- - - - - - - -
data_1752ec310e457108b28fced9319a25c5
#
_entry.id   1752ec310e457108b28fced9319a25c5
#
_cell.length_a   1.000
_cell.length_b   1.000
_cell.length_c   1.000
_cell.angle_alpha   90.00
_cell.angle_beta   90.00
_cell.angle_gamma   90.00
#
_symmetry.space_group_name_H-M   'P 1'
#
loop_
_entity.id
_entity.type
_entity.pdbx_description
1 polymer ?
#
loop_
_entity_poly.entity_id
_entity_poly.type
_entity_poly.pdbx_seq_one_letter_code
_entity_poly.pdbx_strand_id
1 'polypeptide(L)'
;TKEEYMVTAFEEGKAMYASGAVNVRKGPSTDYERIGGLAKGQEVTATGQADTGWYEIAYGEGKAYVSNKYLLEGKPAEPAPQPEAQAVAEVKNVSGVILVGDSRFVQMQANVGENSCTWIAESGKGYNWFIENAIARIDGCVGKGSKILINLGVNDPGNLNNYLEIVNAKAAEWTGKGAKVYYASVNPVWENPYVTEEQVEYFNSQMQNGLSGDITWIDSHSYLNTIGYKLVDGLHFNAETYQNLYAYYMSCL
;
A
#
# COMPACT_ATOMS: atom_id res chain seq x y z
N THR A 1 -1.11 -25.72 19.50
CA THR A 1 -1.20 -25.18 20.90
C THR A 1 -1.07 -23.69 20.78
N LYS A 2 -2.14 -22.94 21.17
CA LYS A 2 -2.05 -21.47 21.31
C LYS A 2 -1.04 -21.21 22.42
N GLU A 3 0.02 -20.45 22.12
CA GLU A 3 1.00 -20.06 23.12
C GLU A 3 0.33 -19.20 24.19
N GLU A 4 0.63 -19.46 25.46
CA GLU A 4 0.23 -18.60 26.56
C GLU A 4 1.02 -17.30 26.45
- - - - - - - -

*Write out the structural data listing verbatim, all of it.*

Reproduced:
data_1752ec310e457108b28fced9319a25c5
#
_entry.id   1752ec310e457108b28fced9319a25c5
#
_cell.length_a   1.000
_cell.length_b   1.000
_cell.length_c   1.000
_cell.angle_alpha   90.00
_cell.angle_beta   90.00
_cell.angle_gamma   90.00
#
_symmetry.space_group_name_H-M   'P 1'
#
loop_
_entity.id
_entity.type
_entity.pdbx_description
1 polymer ?
#
loop_
_entity_poly.entity_id
_entity_poly.type
_entity_poly.pdbx_seq_one_letter_code
_entity_poly.pdbx_strand_id
1 'polypeptide(L)'
;TKEEYMVTAFEEGKAMYASGAVNVRKGPSTDYERIGGLAKGQEVTATGQADTGWYEIAYGEGKAYVSNKYLLEGKPAEPAPQPEAQAVAEVKNVSGVILVGDSRFVQMQANVGENSCTWIAESGKGYNWFIENAIARIDGCVGKGSKILINLGVNDPGNLNNYLEIVNAKAAEWTGKGAKVYYASVNPVWENPYVTEEQVEYFNSQMQNGLSGDITWIDSHSYLNTIGYKLVDGLHFNAETYQNLYAYYMSCL
;
A
#
# COMPACT_ATOMS: atom_id res chain seq x y z
N THR A 1 -1.11 -25.72 19.50
CA THR A 1 -1.20 -25.18 20.90
C THR A 1 -1.07 -23.69 20.78
N LYS A 2 -2.14 -22.94 21.17
CA LYS A 2 -2.05 -21.47 21.31
C LYS A 2 -1.04 -21.21 22.42
N GLU A 3 0.02 -20.45 22.12
CA GLU A 3 1.00 -20.06 23.12
C GLU A 3 0.33 -19.20 24.19
N GLU A 4 0.63 -19.46 25.46
CA GLU A 4 0.23 -18.60 26.56
C GLU A 4 1.02 -17.30 26.45